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COVID – 19 – managing the workplace safely

The government’s COVID-19 announcement yesterday (21 February 2022) confirmed the end of all COVID-19 restrictions which will gradually take effect between now and 1 April. It will mean that moving forward the responsibility for how to live with the virus will be placed on individuals rather than the government and their interventions that we have all been familiar with over these last two years.

In this article, we summarise the changes and consider what this will mean for employers and employees to ensure that we are all taking responsibility for managing COVID-19 safely in our place of work.

From 21 February

  • Guidance for staff in most education and childcare settings to carry out twice weekly asymptomatic testing will be removed.

From Thursday 24 February:

  1. Routine contact tracing will end.
  2. Removing the legal requirement to self-isolate following a positive COVID test. Instead, it is government advice to stay at home and avoid contact with other people for at least 5 full days and then continue to follow the guidance until having received 2 negative lateral flow tests.
  3. Employees will no longer be legally required to notify their employer when they are requiring to self-isolate.
  4. Unvaccinated individuals who are close contacts of somebody who has tested positive will not be legally required to self-isolate.
  5. Fully vaccinated, and under 18’s who are close contacts of somebody who has tested positive will not be asked to test daily for 7 days following their contact.
  6. Self-isolation support payments and national funding for practical support will end (for people who have been instructed to self-isolate before the 24 February will be able to still claim support payments within 42 days.

From Thursday 24 March:

  • Specific provisions relating to statutory sick pay will end.
  • Employment and support allowance regulations will end.

From Friday 1 April:

  • The legal requirement for every employer (except for those who specifically work with COVID-19) to explicitly consider COVID-19 in their risk assessments will be removed. Businesses must instead take responsibility for implementing mitigations that are appropriate to their circumstances.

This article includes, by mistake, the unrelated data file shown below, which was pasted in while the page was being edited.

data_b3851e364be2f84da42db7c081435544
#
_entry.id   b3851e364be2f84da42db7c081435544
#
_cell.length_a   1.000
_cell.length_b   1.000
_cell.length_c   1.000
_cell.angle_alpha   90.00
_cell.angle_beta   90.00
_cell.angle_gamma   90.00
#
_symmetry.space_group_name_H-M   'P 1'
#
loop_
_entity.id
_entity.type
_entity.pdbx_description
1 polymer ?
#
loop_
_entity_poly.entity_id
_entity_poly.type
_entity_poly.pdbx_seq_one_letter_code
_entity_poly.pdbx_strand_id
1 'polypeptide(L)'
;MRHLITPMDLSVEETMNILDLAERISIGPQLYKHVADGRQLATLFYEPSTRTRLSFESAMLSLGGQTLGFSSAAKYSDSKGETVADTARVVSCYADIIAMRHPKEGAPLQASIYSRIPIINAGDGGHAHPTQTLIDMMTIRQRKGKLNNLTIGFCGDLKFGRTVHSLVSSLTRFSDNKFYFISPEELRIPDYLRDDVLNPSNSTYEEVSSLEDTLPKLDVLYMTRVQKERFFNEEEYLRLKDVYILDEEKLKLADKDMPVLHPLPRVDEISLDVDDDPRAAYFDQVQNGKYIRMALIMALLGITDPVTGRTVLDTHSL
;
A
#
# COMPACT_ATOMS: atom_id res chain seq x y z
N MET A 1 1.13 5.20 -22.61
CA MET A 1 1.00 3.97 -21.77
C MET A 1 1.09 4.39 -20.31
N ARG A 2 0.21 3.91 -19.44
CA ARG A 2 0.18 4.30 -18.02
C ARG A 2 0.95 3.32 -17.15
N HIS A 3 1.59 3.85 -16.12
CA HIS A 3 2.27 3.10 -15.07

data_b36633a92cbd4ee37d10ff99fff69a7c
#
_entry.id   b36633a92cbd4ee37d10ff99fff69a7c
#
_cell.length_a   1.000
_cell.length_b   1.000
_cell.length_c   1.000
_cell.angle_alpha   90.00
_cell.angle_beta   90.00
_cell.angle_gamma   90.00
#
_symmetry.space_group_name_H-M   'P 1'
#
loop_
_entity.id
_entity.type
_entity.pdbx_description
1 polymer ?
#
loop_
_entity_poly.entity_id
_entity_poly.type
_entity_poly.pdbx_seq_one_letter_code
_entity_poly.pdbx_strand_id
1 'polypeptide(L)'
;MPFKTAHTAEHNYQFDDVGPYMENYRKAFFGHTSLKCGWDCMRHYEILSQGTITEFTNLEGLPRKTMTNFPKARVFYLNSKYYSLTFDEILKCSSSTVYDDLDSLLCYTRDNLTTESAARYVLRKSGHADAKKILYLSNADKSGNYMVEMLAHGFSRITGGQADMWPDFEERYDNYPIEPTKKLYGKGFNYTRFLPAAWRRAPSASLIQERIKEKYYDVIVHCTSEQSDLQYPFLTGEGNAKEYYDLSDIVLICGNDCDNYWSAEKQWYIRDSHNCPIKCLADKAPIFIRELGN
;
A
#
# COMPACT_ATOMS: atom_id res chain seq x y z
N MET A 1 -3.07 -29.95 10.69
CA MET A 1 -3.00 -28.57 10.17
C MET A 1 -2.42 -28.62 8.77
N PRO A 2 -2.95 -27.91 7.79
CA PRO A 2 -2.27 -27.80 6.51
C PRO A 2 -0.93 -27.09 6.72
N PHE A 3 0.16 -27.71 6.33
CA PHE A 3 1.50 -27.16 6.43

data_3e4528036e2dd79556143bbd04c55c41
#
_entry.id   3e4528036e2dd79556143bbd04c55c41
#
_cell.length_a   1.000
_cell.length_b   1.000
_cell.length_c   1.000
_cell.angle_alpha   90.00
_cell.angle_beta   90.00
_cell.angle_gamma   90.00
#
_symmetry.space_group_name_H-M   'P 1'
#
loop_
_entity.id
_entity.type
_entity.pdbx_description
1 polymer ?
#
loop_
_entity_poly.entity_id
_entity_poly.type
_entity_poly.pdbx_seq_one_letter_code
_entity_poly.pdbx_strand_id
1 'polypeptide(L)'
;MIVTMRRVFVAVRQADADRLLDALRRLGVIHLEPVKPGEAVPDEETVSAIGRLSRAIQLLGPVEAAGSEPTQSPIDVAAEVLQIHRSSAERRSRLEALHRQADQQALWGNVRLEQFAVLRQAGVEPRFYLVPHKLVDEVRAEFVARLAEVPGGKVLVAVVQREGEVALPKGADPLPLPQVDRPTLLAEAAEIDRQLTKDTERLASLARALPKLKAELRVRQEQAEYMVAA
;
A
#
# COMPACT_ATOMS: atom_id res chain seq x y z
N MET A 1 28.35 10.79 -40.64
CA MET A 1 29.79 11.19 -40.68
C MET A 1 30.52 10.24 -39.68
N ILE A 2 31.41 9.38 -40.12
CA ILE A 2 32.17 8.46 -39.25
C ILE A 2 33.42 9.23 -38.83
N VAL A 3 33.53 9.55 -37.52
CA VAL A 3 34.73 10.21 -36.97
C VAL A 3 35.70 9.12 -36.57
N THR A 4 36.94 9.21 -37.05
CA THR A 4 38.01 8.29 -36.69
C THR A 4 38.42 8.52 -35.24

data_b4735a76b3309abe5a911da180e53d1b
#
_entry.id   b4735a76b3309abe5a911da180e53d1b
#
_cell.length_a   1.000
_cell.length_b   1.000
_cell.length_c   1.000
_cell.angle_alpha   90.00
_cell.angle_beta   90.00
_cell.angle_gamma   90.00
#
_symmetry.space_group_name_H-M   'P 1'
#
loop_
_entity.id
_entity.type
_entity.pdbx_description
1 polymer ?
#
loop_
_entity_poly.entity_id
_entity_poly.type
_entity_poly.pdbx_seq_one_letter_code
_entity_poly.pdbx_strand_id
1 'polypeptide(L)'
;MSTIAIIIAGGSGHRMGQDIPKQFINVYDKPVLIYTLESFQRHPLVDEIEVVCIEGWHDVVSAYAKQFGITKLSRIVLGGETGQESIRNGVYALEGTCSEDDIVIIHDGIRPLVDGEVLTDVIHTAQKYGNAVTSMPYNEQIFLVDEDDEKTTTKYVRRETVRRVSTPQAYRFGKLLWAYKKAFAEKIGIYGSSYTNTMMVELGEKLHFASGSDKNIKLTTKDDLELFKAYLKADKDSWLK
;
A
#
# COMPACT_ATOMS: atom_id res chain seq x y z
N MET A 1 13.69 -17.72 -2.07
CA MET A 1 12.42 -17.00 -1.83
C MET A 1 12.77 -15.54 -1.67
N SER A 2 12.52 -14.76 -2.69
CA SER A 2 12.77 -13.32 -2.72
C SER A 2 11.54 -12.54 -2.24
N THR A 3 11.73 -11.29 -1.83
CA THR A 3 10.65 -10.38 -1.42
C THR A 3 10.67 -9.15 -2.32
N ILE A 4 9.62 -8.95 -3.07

• Guidance to the public and businesses will be consolidated in line with public health advice and set out the ongoing steps people with COVID-19 should take to minimse contact with other people. This will replace the current ‘working safely’ that is in place for every sector.
  • The social care staff will continue to have access symptomatic testing.
  • There will no longer be free testing for the general public.
  • Limited testing will take place for certain at risks groups, details of who this will cover is yet to be published.
  • The Government will no longer require that certain venues use the NHS COVID Pass.
  • The NHS Pass will remain available for a limited period to support the use of certification in other parts of the UK.
  • The NHS Pass will continue to be used for international travel and recovery status for overseas destinations that require it.

Safe working practices

Even though there will be no longer any legal responsibility on an individual (or employer) in how the virus is managed, the government will continue to encourage and advise people to continue with adopting safe practices. The government’s advice moving forward will continue to be:

  • To get vaccinated.
  • Let fresh air in if you are meeting indoors or to meet outside.
  • Wear face coverings in crowded and enclosed spaces especially when coming into contact with people you don’t usually meet or when transmission levels are high.
  • Try to stay at home when unwell.
  • Testing when you have developed COVID-19 symptoms, or stay at home and avoid contact with other people if you have tested positive.
  • Washing your hands and following advice to ‘catch it, bin it, kill it’.

Health and Social Care

  • Following the recent consultation seeking views on revoking the Health and Social Care Act 2008 (Regulated activities) (Amendment) (Coronavirus) Regulations 2021 (which require evidence of vaccination status), the government will publish its response very shortly and it is expected that the regulations will be revoked before their expected implementation date of 1 April 2022.
  • For the NHS, and those operating in care homes or provide care services in the home, providing access to free PPE will continue until the end of March 2023 (or until the IPC guidance on PPE for COVID is amended or superseded, whichever is sooner)